Federal covered advisers could only register with the SEC, however. 

What is a federal covered adviser?

Well, they:

  • They must be SEC-registered as an investment adviser and work with assets under management of $110 million (the current threshold).
  • SEC registration is necessary as they are part of a contract under the Investment Company Act (1940) to manage an investment company. 

We need to mention Dodd-Frank and assets under management.

According to the NSMIA, federal covered advisors do not need to register with the state based on the assets they manage.

There are various thresholds that cover this, created by Dodd-Frank.

They are for large, mid-sized, and small advisers.

  • Large investment advisers

Large investment advisers with assets of over $110 million under their control, must be SEC-registered.

If they manage between $100 and $110 million in assets, it isn’t mandatory to register, but they can if they’d like and they think they will move past the threshold soon.

  • Medium-size advisers

This group of advisers deals with assets between $25 million and $100 million.

They are not permitted to register with the SEC, so they register with the state where they operate. 

There is one condition, however.

If they are advising an investment company registered under the Investment Company Act (1940), they must be registered with both the SEC and the state.

Firms classified as medium-sized can qualify for the SEC in other ways.

They cannot be stopped from registering with the SEC if:

-There is no requirement for investment advisers to be registered with the securities administrator of the state they operate in

-If the investment adviser was registered, the securities administrator would not require an examination

-The investment adviser must be registered in 15 or more states

-The investment adviser enjoys the advantage of a buffer.  

  • Small investment advisers

These investment advisers handle assets of $25 million or less.

SEC registration is only a necessity for advising investment companies registered under the Investment Company Act of 1940.

In the case of others that do not, SEC registration is not allowed; instead, they need to be registered in the state in which they operate unless state rules say something different.

One other scenario requires SEC registration.

Investment advisers operating in 15 or more states are subject to SEC regulation registration.

Here are some Dodd-Frank classifications exceptions:

  • Pension consultants who manage more than $200 million
  • Investing advisers with assets between $100 and $110 that are registered with the SEC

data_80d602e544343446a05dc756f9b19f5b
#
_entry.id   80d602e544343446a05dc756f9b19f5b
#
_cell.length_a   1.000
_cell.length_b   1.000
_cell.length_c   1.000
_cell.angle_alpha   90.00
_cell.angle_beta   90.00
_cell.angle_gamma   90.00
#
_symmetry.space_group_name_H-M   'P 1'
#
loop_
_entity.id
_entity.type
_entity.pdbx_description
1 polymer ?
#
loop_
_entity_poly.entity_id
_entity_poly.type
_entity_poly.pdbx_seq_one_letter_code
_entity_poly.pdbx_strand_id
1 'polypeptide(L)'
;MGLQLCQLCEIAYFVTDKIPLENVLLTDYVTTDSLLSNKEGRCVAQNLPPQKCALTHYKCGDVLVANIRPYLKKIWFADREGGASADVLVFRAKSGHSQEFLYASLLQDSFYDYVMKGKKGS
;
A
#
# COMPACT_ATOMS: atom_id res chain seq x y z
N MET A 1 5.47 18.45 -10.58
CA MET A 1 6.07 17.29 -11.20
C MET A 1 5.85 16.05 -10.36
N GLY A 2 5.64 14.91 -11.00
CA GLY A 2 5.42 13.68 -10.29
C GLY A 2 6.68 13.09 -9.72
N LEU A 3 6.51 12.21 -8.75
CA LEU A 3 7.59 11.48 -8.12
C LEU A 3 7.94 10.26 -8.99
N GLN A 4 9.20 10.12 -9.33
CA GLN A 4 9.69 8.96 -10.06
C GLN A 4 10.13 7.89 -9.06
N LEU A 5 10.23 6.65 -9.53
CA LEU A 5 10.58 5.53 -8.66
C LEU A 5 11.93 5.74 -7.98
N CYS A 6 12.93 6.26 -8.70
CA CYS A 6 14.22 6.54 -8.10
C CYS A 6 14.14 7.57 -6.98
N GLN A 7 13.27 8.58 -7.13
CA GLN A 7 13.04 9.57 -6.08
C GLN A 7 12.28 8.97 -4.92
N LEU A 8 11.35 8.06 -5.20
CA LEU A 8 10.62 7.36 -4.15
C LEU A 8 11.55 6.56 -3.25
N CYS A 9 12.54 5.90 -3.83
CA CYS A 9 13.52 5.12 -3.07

• Within 120 days of filing a Form ADV, those advisers anticipate being registered with the SEC

Notice filing: Federal covered investment advisors 

Despite the fact that the Uniform Securities Act does not define them as investment advisers, state administrators may request information from investment adviser firms that operate in their jurisdiction.

Notice filing is the method used when this information is passed on to the state administrator.

What type of information is requested?

Usually, it’s documentation that the SEC has received from the investment adviser that the administrator wants copies of.

They may request that future documentation that is sent to the SEC be sent to them as well.  

There’s a filing fee that will need to be paid by the adviser as well.

If they have a state-based office or if they have six or more retail clients over the period of a year from the state, they will need to file notice as well. 

Exceptions to these requirements for notice filing should be noted too.

No notice filing for federal covered investment advisors is necessary if their base of operations is not located in the state and if their only state clients are:

  • Investment companies
  • Investment advisers
  • Broker-dealers
  • Banks
  • Insurance companies
  • Trust companies
  • Employee benefit ($1 million or more asset)
  • Savings institutions
  • Government agencies

Registration exemptions for investment advisers 

Some investment advisers won’t have to register in the state in which they operate, even when they fall under the definition of an investment adviser. 

No place of business in this state is the first exemption to look at. 

This is possible when an adviser has state registration elsewhere, has no office in another state but does have certain clients there.